The Return Of Rizzo


The Chicago Cubs roll into San Diego Monday night to start a three-game series, and the series also means the return of Anthony Rizzo. Rizzo was acquired by the Padres in the very unpopular Adrian Gonzalez trade, and was easily the most hyped Padres prospect that I can remember. Rizzo put up cartoonish numbers in Triple-A, and fans expected Rizzo to become the next Gonzalez, a title that seemed wildly unfair to the youngster.

Rizzo’s Padre career got off to a promising start, as he tripled in his first at-bat, and homered in the next game. The good vibes were short-lived however, as he hit just .141 in 128 at-bats for the 2011 Padres.

Rizzo was deemed expendable when the Padres acquired Yonder Alonso from Cincinnati. The Padres viewed Alonso’s bat as a better long-term fit for Petco Park, and Rizzo was shipped to Chicago. The Padres received Andrew Cashner in return.

Anthony Rizzo started the year in AAA-Iowa, and again put up monster numbers that the Cubs could no longer ignore. Rizzo was called up on June 26, and has put up monster numbers. Going into Sunday’s game, Rizzo has produced a triple-slash line of .304/.346/.528. He hit his eighth homer of the year on Sunday, and has become the Cubs best player in his brief tenure with the club.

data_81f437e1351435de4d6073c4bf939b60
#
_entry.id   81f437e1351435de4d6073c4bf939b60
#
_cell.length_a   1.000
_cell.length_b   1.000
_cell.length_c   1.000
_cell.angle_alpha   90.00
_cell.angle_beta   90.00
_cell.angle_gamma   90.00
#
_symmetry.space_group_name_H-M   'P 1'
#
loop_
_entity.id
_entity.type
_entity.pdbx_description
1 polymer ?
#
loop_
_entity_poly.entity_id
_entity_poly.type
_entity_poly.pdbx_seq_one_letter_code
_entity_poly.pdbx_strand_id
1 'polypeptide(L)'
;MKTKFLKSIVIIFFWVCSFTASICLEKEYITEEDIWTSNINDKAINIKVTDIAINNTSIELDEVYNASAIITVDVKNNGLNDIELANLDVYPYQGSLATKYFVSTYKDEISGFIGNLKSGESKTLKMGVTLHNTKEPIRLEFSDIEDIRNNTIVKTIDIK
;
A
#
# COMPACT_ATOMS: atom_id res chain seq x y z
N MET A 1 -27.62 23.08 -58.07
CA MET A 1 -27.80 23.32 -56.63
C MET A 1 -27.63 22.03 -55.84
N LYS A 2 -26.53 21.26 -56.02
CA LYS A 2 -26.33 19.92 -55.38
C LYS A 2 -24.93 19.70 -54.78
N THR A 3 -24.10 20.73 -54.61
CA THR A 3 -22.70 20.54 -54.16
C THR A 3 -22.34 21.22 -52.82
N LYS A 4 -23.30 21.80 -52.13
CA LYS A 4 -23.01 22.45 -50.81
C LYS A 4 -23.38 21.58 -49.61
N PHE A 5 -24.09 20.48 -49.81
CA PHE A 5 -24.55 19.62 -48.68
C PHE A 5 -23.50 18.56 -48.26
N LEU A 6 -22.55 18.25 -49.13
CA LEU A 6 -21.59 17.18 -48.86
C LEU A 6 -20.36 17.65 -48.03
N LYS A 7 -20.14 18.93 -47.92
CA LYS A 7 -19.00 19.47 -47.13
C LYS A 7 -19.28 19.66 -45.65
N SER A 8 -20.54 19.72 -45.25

Of course, it would be easy to see that the Padres made an egregious error by dealing the young slugger. Ultimately, it may prove that they did. Rizzo simply did not look comfortable in his brief Padres tenure. He struck out ad nauseum, and showed no resemblance to the player he is now. Last year, he struck out 46 times in 153 plate appearances; this year he has only struck out 17 times in 133 plate appearances.

Rizzo had a terribly long swing last year, that has a looked a lot more compact and fluid this year, at least to my amateur eyes. Perhaps playing in hitter-friendly Wrigley Field has reduced the pressure on the youngster.

Rizzo never lived up to the enormous expectations that fans (myself included) placed on his shoulders. He never had a chance. It is highly unfair to call a 22-year-old kid with 150 plate appearances a failure. The Padres obviously saw a flaw in Rizzo, and went for the gap power that Yonder Alonso has supplied. I was never a fan of dealing Rizzo, but neither player is suited for the outfield, and the Padres did not have the luxury of hiding one of the players at DH. Someone had to go.

Rizzo seems like a good kid, and it is obvious that he was rushed to the Padres before he was ready. It will be interesting to see how Rizzo is received in his return to San Diego.